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The Rocky Mountain Collegian

The Student News Site of Colorado State University

The Rocky Mountain Collegian

The Student News Site of Colorado State University

The Rocky Mountain Collegian

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The Rocky Mountain Collegian through the years

Editor’s note: As part of a media transparency initiative, on May 8, 2017, the Collegian spent the last day of publishing of the year telling our readers about us. You can read more about the people behind our publication in the Editor’s Blog.  

As one of the oldest daily published papers in Colorado and in the West and one of the only student run newspapers in Colorado, the Rocky Mountain Collegian has been an important part to Colorado State University’s history.


December 1891: The Collegian is founded


The Collegian started out as a monthly publication that contained student essays about local and international issues when it was founded in late 1891. The editorial board consisted of six students, only one of whom was female.

April 8, 1902: The Collegian’s first controversial article

The Collegian’s first controversial article focused on a law that required male students at CSU to work three hours a day on the University farm. The article, written by B.C. Buffum, stated that the work male students were forced to do was “beneath the dignity of a College student, and consequently demoralizing.”

The statute was amended in 1969 as legislators felt it was no longer pertinent.

1907: The Collegian creates the student government

The Collegian created the Associated Students of the Colorado Agricultural College to “edit and publish a students’ paper,” and it was the first step towards the Collegian’s funding partially coming from student fees.

Oct. 18, 1945: The Collegian foretells Old Main building burning down


The editorial published in this October issue of the Collegian said that one day, Old Main would be the site of a disastrous fire, citing that students and faculty felt the building was musty and inflammable.

Old Main would be burned down in the 1970s as a demonstration against the Vietnam War.

1964: The stump comes to the Plaza

The stump found its home on the Plaza in 1964 when Collegian employees, John Hyde and Shelton Stanfill, bought it for $4.50 and etched the word “COLLEGIAN” into the side as a symbol of free speech.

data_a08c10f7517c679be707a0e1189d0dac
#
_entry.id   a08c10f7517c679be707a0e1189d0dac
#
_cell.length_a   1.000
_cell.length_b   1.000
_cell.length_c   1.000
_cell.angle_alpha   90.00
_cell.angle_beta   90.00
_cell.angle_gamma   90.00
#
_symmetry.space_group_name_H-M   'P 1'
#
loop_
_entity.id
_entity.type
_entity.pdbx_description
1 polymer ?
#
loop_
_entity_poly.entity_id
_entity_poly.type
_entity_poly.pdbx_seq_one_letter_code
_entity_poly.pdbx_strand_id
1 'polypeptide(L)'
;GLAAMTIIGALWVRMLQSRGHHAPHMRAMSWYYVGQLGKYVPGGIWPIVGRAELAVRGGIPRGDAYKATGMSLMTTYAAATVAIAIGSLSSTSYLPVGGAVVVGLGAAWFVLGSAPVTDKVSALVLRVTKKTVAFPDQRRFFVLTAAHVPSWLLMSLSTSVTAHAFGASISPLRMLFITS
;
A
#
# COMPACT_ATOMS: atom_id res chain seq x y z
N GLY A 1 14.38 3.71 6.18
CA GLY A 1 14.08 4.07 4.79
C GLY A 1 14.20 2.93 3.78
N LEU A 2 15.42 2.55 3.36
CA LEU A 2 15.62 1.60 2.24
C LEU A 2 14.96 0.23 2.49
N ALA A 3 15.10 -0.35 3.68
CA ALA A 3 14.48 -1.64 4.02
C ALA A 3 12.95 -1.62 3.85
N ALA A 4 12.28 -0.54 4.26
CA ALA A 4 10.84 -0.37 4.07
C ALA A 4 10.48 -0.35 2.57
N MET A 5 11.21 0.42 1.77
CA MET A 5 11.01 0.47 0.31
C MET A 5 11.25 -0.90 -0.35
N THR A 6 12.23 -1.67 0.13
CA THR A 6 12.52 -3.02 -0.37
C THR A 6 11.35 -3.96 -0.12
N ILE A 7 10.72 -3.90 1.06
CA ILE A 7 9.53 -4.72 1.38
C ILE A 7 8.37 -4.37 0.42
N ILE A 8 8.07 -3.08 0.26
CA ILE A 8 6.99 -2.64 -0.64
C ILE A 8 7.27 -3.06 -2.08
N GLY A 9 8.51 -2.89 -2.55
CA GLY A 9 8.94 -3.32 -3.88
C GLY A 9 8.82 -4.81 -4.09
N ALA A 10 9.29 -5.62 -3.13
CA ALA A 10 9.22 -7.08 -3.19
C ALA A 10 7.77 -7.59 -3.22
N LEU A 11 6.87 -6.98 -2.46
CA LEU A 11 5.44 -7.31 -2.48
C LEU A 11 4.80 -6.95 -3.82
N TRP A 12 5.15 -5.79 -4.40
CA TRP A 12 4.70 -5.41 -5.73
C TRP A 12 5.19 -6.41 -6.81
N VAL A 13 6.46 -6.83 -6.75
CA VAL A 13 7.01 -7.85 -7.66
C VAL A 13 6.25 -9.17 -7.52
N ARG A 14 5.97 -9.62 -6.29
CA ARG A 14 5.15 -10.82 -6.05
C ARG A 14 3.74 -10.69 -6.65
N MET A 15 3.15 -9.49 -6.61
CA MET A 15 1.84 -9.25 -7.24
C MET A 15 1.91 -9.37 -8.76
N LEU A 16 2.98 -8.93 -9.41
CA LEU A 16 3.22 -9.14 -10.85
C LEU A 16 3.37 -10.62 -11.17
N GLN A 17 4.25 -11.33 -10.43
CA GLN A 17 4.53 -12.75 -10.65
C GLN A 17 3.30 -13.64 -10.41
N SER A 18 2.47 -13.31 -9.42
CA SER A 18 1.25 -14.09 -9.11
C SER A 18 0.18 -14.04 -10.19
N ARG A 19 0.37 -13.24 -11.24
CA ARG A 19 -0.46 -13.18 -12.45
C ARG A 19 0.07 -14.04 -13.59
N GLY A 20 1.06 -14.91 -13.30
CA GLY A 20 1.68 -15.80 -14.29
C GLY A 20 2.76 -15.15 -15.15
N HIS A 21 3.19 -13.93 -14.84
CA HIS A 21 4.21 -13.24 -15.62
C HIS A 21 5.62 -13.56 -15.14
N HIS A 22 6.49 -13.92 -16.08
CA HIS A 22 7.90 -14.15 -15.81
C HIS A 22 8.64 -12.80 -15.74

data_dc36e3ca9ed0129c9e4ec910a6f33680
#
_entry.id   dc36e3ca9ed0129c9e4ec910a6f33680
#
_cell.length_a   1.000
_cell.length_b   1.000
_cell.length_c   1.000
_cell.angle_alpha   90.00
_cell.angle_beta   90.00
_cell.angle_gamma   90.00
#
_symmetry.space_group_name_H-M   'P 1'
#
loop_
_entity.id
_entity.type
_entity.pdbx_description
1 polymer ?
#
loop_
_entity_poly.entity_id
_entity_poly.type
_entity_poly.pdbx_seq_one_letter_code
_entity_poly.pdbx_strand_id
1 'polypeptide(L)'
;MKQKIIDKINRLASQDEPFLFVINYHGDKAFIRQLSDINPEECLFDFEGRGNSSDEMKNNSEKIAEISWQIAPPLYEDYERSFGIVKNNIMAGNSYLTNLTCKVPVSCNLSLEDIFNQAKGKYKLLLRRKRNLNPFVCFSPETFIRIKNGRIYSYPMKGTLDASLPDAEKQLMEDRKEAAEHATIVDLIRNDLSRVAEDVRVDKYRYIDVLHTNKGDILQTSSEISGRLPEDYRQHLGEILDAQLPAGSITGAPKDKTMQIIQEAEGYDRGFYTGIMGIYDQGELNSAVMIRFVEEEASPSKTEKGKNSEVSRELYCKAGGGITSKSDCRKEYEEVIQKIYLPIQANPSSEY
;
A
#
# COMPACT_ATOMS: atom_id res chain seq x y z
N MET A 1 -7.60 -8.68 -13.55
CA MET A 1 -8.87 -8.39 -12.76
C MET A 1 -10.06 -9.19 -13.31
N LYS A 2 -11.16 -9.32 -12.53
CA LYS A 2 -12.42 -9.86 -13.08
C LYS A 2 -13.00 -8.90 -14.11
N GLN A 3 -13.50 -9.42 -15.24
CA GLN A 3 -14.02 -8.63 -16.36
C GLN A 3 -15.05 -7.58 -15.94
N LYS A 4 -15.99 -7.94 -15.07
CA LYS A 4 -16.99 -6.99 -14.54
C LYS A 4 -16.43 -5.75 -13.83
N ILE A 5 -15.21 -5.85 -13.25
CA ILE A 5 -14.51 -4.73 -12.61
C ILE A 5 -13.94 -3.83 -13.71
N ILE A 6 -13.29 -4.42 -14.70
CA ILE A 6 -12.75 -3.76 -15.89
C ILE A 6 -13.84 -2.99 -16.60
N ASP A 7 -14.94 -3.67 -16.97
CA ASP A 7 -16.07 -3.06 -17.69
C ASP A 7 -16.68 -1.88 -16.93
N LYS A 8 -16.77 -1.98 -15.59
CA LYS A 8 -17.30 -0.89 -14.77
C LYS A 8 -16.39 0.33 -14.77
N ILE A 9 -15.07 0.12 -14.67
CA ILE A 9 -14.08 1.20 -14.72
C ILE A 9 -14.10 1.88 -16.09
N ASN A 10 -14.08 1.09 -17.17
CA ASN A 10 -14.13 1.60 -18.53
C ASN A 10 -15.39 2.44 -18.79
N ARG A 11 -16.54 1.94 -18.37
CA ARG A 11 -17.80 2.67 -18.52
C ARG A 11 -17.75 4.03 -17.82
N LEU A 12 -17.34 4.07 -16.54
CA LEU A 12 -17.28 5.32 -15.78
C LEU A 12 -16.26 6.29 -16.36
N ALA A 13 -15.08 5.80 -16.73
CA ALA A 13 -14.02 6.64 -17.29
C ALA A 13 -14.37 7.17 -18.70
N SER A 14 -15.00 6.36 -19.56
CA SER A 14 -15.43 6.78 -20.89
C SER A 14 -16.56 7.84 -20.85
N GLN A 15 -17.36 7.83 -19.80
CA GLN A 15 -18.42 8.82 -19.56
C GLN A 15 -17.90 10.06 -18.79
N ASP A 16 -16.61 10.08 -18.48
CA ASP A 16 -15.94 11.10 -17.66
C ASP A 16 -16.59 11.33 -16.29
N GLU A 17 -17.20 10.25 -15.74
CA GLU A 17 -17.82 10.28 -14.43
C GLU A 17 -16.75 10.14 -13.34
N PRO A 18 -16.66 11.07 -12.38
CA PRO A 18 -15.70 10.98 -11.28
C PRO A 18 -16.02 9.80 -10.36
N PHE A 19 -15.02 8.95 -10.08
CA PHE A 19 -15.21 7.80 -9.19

Currently, the stump has a plaque from the Associated Students of Colorado State University engraved with a quote from Robert Kennedy in place of the word, “Collegian.”

The stump was removed from the Plaza in 2016 to be replaced by CSU’s Forestry Department since it deteriorates every ten years.

Speaking on the stump is ranked at number 18 on CSU’s “70 things to do before you graduate” list.

April 1, 1972: April Fool’s article about Morgan Hall burning

The April Fool’s editions of the Collegian started in the 1950s, usually printing a disclaimer somewhere in the publication. Article topics ranged from amusing to serious, such as the 1972 article about Morgan Hall burning down.

Although CSU has never had a building on campus called Morgan Hall, some readers believed the article to be a work of truth. Many students and faculty did not attend their classes. The corresponding image for the article was a file photo of Old Main burning from the 1970 anti-war demonstration.

May 4, 1972: New “College Days” tradition prints nude photos

During the 1960s, the “College Days” editions of the Collegian printed black and white photos of scantily clad women on the cover of the publication.

In 1972, a new tradition for the “College Days” edition arose. The front cover of the May 4 “College Days” edition was a 4-color photo of a nude woman.

Only 200 papers initially arrived on May 4 due to the edition being 34-pages long, and more papers were delivered until later that afternoon. Hundreds of students gathered in the lobby area of the Lory Student Center waiting for more papers to be delivered, and a riot nearly broke out.

Sept. 21, 2007: “Taser This … F*ck Bush” column


The Collegian editorial board published an opinion piece that consisted only of the words, “Taser This … F*ck Bush” in bold print. The piece was written in response to the University of Florida taser incident, in which an undergraduate student was tased by police at a town hall forum featuring U.S. Senator John Kerry.

Aug. 1, 2008: The Collegian publishes under a non-profit organization

Following the response to the “Taser This … F*ck Bush” column, the Collegian started to be published under a 501(c)3 non-profit, known as Rocky Mountain Student Media Corporation, which houses a magazine, radio station, television station, video production services and video training services that are all student-run.

April 13, 2014: Block Party turns into riot

Arts and entertainment editor McKenna Ferguson responded quickly to reports of a block party south of campus that turned into a riot. About 200 people gathered outside of a house on the 500 block of Blevins Court. Two police units initially responded, then 23 police units and SWAT teams came to break up the scene.

The article has gained 48,530 reads on the Collegian website and is the top read news story of all time.

May 4, 2015: “Cult or community?” An in-depth look at Grace Christian Church

The second most read Collegian’s news story of all time was an investigative piece about Grace Christian Church. Many students encounter the campus ministers of Grace Christian Church during their first year at CSU. The article has been read 47,568 times on the Collegian website.

Collegian news director Haley Candelario can be reached at or on Twitter @H_Candelario98.

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